The South Sudanese warring parties meeting in Khartoum on Wednesday failed to agree to a power-sharing deal.
South Sudan Information Minister Michael Makuei said the government agreed to create five vice president positions, including a first vice president, but opposition members rejected the proposal.
“Some few members from SSOA [South Sudan Opposition Alliance] were saying that it is not what they want. They want to see a very small, lean [government],” said Edmond Yakani, a member of the civil society delegation attending the talks.
Yakani said distrust between the parties made them unwilling to compromise. He also said some delegates are still putting their personal interests first, hoping to be included in the slate of Cabinet positions being discussed.
“You bring for them draft, the first thing they rush [for] is the numbers. What are the numbers, how is the numbers distributed, regardless of whether those numbers can help. This politics of numbers is very strong among political elite of South Sudan,” Yakani said.
Agreement on other issues
Bishop Enock Tombe, who represented the South Sudan Council of Churches at the talks, praised Sudan for pushing the warring parties to agree on other key issues.
“Within a short time they have achieved 2½ agreements; the Khartoum declaration (on the) 27 of June, then the second one is the security arrangement and permanent cease-fire agreement. And now they are really working to finish the remaining work on the governance agreement,” Tombe told South Sudan in Focus.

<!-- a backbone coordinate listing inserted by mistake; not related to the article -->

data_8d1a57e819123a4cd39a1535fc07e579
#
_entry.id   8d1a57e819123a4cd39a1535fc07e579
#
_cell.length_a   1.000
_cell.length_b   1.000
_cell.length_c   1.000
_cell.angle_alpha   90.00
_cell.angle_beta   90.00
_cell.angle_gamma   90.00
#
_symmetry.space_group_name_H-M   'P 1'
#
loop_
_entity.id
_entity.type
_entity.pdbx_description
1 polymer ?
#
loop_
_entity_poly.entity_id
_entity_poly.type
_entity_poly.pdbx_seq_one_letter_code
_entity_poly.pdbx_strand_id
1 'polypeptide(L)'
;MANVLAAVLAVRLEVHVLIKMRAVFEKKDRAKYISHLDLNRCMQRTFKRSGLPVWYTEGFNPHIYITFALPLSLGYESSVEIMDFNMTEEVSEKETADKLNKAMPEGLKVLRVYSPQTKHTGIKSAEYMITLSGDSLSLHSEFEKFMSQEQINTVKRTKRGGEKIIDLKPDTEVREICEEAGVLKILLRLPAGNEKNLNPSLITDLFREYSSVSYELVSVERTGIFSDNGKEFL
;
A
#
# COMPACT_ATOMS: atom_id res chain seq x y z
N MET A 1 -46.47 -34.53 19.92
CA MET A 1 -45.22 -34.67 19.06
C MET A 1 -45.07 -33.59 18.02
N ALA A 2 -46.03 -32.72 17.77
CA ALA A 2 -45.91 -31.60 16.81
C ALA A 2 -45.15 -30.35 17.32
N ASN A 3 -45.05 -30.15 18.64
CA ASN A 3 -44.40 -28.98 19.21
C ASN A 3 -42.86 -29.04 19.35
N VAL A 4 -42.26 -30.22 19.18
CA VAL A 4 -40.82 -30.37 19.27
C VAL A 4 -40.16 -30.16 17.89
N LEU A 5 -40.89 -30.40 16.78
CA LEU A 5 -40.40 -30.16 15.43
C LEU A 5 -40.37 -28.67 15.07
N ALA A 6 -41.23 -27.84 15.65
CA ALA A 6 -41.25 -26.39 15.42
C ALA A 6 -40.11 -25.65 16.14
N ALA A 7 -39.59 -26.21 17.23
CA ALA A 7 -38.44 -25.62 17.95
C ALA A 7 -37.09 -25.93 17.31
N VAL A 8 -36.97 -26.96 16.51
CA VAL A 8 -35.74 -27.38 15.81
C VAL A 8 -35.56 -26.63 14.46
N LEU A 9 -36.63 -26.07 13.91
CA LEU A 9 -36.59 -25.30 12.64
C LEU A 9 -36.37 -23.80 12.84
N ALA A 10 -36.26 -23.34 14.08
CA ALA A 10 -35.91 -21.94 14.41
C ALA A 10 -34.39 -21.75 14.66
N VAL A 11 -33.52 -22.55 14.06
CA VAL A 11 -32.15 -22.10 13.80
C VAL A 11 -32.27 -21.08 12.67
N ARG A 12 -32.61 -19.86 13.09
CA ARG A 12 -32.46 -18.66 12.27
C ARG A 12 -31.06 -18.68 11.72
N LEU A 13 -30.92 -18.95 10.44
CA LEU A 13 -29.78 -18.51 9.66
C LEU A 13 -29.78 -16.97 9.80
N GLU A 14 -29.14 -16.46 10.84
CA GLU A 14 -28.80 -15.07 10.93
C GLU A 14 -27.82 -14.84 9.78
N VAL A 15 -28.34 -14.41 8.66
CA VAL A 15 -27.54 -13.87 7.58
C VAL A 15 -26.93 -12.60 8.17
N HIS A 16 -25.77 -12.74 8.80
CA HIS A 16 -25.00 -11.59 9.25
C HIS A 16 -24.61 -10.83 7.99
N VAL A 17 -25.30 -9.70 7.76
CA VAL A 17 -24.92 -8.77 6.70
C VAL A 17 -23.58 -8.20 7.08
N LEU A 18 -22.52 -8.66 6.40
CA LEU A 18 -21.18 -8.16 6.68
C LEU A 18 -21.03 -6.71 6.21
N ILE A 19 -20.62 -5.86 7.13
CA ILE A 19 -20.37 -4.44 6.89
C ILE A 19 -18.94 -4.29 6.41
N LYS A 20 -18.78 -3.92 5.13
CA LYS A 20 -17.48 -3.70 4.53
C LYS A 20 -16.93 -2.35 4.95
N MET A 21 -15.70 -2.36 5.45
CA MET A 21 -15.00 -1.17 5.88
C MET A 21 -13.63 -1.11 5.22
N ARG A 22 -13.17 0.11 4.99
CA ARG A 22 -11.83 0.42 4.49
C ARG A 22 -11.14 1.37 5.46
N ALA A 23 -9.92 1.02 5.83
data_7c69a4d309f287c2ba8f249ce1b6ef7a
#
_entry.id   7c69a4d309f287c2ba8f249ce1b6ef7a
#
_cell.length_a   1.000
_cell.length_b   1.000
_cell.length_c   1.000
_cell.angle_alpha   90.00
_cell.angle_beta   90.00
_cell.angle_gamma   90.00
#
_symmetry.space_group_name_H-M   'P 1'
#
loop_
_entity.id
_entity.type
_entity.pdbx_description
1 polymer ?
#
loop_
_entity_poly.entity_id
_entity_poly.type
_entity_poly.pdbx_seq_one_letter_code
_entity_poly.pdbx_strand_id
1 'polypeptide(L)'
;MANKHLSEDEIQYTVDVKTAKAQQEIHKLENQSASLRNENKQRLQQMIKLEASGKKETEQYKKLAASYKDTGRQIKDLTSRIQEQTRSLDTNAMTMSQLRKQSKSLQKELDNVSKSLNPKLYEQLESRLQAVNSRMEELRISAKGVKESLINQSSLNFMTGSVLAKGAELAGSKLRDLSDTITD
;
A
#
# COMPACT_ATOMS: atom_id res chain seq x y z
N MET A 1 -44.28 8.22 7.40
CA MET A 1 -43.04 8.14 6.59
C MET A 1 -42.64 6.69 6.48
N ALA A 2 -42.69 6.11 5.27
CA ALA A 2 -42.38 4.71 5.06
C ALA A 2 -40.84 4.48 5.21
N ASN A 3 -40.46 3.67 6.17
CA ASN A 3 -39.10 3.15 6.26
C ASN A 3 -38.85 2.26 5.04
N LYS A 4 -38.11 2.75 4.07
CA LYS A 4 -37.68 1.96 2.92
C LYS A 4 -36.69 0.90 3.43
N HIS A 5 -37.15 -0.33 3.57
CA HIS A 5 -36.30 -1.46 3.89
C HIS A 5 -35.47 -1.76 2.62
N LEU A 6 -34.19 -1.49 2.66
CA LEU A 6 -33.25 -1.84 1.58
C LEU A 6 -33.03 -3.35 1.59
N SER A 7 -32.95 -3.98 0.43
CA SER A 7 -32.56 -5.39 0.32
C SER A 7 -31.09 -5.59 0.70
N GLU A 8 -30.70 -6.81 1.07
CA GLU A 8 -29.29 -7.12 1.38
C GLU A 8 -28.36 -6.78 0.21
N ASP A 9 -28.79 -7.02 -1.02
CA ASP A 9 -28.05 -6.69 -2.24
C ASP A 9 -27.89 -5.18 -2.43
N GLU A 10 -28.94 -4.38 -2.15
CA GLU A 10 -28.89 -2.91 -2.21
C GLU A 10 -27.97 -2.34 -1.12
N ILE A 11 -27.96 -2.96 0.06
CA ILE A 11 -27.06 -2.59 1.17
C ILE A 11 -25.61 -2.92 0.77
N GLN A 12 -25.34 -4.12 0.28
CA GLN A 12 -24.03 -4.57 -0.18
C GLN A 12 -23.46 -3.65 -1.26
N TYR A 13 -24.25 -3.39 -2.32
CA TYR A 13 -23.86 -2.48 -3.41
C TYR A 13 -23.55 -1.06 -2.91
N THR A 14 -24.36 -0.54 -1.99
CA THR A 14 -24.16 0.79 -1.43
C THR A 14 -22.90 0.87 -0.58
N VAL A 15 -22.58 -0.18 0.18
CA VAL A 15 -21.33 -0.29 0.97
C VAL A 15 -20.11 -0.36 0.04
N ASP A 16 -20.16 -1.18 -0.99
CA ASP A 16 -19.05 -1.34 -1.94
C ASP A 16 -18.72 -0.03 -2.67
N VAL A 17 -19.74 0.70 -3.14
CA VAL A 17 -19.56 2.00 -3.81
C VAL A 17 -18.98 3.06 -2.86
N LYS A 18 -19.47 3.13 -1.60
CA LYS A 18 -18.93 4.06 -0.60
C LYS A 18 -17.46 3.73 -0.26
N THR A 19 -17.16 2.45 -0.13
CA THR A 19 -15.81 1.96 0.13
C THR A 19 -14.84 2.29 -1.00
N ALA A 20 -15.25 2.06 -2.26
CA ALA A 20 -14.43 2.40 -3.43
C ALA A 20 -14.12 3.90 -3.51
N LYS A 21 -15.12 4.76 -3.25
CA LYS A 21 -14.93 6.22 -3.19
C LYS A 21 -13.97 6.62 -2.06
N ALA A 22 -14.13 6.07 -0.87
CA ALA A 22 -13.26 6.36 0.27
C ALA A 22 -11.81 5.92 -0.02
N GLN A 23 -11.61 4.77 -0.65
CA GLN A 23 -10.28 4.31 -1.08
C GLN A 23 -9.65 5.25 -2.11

Several sources at the talks said South Sudan’s parties might still sign a power-sharing agreement, although the talks were slated to end in Khartoum earlier this week.
Information Minister Makuei said the Kiir administration will not sign any agreement that fails to include the Entebbe power-sharing proposal, which increases the number of Cabinet ministers and members of parliament but, the opposition says, ignores the core issues that led to the eruption of war in the country.
“It is clear that it will not be possible for the government of South Sudan to sign such an agreement. Because, if we sign it, this agreement will be worse than even the agreement which we are trying to revitalize now,” Makuei told South Sudan in Focus. He said if the parties do not reach an agreement on power sharing, another summit should be arranged so that remaining issues can be resolved.
The warring parties are expected to continue negotiating in Kenya, but no dates have been announced for another round of talks.